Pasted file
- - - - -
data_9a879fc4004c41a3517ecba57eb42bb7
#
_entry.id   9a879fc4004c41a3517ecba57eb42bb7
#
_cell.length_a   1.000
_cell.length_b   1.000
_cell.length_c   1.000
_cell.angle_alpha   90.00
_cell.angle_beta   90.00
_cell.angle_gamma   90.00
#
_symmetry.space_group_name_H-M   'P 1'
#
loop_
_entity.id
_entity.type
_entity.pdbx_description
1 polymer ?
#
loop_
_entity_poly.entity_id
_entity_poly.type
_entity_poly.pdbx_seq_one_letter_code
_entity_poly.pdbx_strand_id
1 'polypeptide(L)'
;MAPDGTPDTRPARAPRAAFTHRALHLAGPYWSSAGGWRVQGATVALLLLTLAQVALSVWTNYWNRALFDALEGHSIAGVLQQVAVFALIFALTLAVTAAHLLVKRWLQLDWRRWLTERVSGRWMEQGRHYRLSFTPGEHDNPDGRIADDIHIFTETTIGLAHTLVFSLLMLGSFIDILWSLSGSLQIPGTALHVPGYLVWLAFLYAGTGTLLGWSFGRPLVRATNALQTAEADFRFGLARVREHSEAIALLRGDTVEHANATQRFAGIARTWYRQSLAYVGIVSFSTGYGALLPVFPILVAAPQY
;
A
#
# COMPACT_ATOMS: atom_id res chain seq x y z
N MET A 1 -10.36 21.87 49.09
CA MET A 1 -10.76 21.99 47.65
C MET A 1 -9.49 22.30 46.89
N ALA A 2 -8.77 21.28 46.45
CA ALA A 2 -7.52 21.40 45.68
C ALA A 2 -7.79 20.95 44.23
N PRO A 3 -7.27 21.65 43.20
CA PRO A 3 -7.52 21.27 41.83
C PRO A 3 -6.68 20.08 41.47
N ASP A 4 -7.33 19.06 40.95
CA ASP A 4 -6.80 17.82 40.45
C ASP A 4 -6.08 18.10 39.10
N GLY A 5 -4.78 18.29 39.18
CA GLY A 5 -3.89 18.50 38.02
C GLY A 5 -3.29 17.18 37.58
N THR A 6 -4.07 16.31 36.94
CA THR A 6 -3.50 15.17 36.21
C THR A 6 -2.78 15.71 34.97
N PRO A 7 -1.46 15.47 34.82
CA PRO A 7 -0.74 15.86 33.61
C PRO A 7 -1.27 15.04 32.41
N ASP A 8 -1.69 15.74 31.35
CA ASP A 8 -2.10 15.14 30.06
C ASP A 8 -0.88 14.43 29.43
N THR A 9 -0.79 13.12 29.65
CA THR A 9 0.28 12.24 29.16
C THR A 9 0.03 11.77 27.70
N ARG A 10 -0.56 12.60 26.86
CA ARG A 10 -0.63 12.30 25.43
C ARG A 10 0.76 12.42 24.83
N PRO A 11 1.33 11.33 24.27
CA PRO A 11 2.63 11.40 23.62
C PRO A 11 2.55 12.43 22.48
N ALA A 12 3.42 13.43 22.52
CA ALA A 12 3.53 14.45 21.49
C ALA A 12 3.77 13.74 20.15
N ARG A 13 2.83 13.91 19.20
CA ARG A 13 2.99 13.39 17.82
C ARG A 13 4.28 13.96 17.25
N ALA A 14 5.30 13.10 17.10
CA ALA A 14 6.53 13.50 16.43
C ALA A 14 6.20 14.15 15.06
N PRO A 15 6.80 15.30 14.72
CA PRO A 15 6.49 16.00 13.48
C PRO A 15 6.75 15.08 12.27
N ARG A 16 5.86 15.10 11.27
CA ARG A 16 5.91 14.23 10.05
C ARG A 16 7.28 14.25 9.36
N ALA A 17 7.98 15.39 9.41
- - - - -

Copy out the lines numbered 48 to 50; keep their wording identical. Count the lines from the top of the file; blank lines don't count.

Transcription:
C THR A 6 -2.78 15.71 34.97
N PRO A 7 -1.46 15.47 34.82
CA PRO A 7 -0.74 15.86 33.61